Tuesday, April 01, 2003

They're calling it the way they see it in Dayton, Ohio:
Just like in small-town coal country, business interests find people and institutions they can't control to be a nuisance. And nothing bugs them more than having to answer to ordinary citizens sitting in judgment of them as jurors.

So their strategy — not just in Ohio, but nationally — is to remove an important part of juries' traditional power to dispense justice in civil cases.

That's what "tort reform" is all about — at least in the radical form Republican state senators are expected to roll out this week.

This editorial discusses something not often discussed: the delay factor in how defendants litigate cases:

If these ideas are adopted, no defendants will be in a hurry to take responsibility for their mistakes. Why should they? There's no downside to duncing around injured parties for a couple of years. In fact, that's a smart business calculation under tort reform. Maybe the victim will get tired and settle for less.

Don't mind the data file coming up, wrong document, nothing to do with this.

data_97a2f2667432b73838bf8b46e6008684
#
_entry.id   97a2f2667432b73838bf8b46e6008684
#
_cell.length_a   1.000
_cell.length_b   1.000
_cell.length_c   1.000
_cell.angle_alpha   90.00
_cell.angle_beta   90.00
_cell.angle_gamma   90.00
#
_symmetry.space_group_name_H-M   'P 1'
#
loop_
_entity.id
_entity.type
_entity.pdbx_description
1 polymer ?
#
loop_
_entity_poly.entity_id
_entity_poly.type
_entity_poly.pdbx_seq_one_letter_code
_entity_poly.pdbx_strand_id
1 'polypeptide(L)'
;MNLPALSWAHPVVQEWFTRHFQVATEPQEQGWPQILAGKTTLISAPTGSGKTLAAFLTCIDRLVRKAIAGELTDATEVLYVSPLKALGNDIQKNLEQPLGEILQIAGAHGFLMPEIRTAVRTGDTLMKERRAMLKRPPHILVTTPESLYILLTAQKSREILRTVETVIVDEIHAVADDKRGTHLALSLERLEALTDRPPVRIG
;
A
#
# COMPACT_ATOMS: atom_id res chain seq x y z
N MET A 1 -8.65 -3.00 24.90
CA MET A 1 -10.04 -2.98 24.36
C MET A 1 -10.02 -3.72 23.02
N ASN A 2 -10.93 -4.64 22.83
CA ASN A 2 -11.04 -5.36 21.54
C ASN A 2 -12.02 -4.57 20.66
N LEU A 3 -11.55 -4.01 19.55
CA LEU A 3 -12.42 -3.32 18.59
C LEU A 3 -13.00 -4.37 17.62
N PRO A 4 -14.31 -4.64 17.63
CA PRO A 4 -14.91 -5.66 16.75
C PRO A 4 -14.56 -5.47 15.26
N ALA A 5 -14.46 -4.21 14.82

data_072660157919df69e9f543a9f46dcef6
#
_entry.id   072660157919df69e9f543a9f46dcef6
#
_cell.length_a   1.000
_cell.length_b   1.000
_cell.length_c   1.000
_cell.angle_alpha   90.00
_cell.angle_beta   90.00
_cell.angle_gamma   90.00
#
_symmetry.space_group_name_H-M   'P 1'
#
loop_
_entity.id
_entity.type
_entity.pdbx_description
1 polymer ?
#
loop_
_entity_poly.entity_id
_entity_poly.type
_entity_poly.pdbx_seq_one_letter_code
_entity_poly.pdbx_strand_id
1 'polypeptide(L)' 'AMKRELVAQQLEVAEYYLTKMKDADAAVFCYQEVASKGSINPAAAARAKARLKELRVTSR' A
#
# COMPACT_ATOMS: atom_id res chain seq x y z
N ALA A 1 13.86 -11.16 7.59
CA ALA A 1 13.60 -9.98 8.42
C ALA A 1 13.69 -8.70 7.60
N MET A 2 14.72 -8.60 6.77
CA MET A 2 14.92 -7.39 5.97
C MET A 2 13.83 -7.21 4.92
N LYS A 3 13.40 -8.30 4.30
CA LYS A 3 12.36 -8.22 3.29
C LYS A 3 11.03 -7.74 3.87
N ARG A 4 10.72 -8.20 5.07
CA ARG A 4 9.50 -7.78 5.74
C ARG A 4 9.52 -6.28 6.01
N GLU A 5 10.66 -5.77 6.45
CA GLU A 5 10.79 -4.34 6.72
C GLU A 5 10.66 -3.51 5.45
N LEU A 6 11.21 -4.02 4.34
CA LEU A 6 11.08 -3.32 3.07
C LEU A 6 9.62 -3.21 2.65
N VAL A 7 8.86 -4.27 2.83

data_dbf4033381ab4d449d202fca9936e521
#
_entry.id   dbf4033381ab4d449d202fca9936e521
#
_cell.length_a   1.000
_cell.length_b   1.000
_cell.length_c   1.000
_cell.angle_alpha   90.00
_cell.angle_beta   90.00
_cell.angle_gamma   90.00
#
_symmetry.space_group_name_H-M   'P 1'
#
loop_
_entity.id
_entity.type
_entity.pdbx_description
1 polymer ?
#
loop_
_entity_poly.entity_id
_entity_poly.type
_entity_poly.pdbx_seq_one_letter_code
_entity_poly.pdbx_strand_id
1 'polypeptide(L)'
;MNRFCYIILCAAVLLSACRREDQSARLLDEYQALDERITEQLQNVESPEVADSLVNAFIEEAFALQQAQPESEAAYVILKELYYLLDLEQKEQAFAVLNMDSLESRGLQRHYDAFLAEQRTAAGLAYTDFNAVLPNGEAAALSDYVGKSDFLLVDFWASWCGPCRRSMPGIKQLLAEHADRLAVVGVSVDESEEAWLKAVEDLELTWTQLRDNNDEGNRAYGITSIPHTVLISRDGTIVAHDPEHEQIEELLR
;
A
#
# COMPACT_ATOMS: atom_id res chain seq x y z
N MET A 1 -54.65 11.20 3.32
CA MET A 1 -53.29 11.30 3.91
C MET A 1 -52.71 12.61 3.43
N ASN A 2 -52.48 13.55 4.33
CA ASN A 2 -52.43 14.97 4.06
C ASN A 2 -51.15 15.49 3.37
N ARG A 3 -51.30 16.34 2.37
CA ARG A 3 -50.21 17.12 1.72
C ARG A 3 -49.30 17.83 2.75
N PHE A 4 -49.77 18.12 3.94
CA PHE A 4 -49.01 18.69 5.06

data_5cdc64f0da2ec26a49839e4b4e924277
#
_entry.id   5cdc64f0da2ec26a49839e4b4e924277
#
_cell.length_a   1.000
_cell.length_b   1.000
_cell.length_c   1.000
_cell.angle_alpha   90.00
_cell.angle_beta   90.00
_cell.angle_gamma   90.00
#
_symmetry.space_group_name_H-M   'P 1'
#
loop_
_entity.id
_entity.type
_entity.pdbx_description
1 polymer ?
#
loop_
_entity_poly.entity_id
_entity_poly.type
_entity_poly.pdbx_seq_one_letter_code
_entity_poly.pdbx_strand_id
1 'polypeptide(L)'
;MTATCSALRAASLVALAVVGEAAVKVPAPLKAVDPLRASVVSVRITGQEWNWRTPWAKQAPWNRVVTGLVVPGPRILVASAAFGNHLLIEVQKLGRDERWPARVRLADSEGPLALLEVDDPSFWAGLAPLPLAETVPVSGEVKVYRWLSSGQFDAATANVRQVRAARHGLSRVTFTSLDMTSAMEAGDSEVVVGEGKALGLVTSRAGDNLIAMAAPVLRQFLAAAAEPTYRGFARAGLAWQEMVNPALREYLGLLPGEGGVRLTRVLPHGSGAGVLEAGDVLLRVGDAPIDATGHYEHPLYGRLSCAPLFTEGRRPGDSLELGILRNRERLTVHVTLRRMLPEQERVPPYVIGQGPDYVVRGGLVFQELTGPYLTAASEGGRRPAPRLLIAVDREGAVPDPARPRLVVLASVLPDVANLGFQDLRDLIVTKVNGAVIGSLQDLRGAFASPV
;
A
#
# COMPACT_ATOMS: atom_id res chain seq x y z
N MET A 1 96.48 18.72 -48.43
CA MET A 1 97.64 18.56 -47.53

Anyone who thinks corporations and their lawyers won't take full advantage of tort reform's money-saving tricks — including delay, delay, delay — is kidding themselves. Risk of larger liability and fear that a jury could be offended by a company's carelessness or misconduct encourages offending parties to be reasonable. This version of tort reform removes that pressure.

An excellent point, highlighting a facet of litigation not generally recognized or understood by the public -- delay is usually a deliberate tactic by the defense, in the big cases especially.

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